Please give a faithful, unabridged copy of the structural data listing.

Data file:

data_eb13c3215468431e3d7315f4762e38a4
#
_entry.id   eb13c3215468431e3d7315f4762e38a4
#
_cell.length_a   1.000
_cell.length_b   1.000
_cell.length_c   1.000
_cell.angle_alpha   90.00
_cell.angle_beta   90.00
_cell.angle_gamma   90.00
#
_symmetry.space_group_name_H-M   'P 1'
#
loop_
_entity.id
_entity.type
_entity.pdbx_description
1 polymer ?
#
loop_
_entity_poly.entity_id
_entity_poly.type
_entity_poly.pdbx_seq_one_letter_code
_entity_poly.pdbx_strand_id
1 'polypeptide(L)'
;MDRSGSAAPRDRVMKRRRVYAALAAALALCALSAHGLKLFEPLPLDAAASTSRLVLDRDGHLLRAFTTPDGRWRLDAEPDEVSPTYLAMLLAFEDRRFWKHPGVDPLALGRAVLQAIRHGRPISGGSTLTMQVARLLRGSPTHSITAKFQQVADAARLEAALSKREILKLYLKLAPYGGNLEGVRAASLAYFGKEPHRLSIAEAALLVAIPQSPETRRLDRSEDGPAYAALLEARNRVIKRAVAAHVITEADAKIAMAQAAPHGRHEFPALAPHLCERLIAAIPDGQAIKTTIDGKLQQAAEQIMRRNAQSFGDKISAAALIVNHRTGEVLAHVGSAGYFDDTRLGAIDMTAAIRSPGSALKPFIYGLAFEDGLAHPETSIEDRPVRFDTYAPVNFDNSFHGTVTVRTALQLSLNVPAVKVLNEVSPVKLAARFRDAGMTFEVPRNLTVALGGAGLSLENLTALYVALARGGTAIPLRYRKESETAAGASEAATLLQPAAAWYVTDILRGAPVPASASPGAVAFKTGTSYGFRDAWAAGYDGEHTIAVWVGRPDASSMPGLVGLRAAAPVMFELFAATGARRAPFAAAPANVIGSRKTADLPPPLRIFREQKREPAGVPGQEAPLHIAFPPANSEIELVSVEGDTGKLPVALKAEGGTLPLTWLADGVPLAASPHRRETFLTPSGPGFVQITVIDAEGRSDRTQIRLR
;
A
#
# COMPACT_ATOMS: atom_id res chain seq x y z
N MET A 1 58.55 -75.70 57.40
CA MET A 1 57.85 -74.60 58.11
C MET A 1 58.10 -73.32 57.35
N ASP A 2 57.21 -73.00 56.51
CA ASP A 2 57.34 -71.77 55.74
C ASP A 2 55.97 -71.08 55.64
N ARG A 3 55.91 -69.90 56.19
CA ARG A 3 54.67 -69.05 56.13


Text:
data_eb13c3215468431e3d7315f4762e38a4
#
_entry.id   eb13c3215468431e3d7315f4762e38a4
#
_cell.length_a   1.000
_cell.length_b   1.000
_cell.length_c   1.000
_cell.angle_alpha   90.00
_cell.angle_beta   90.00
_cell.angle_gamma   90.00
#
_symmetry.space_group_name_H-M   'P 1'
#
loop_
_entity.id
_entity.type
_entity.pdbx_description
1 polymer ?
#
loop_
_entity_poly.entity_id
_entity_poly.type
_entity_poly.pdbx_seq_one_letter_code
_entity_poly.pdbx_strand_id
1 'polypeptide(L)'
;MDRSGSAAPRDRVMKRRRVYAALAAALALCALSAHGLKLFEPLPLDAAASTSRLVLDRDGHLLRAFTTPDGRWRLDAEPDEVSPTYLAMLLAFEDRRFWKHPGVDPLALGRAVLQAIRHGRPISGGSTLTMQVARLLRGSPTHSITAKFQQVADAARLEAALSKREILKLYLKLAPYGGNLEGVRAASLAYFGKEPHRLSIAEAALLVAIPQSPETRRLDRSEDGPAYAALLEARNRVIKRAVAAHVITEADAKIAMAQAAPHGRHEFPALAPHLCERLIAAIPDGQAIKTTIDGKLQQAAEQIMRRNAQSFGDKISAAALIVNHRTGEVLAHVGSAGYFDDTRLGAIDMTAAIRSPGSALKPFIYGLAFEDGLAHPETSIEDRPVRFDTYAPVNFDNSFHGTVTVRTALQLSLNVPAVKVLNEVSPVKLAARFRDAGMTFEVPRNLTVALGGAGLSLENLTALYVALARGGTAIPLRYRKESETAAGASEAATLLQPAAAWYVTDILRGAPVPASASPGAVAFKTGTSYGFRDAWAAGYDGEHTIAVWVGRPDASSMPGLVGLRAAAPVMFELFAATGARRAPFAAAPANVIGSRKTADLPPPLRIFREQKREPAGVPGQEAPLHIAFPPANSEIELVSVEGDTGKLPVALKAEGGTLPLTWLADGVPLAASPHRRETFLTPSGPGFVQITVIDAEGRSDRTQIRLR
;
A
#
# COMPACT_ATOMS: atom_id res chain seq x y z
N MET A 1 58.55 -75.70 57.40
CA MET A 1 57.85 -74.60 58.11
C MET A 1 58.10 -73.32 57.35
N ASP A 2 57.21 -73.00 56.51
CA ASP A 2 57.34 -71.77 55.74
C ASP A 2 55.97 -71.08 55.64
N ARG A 3 55.91 -69.90 56.19
CA ARG A 3 54.67 -69.05 56.13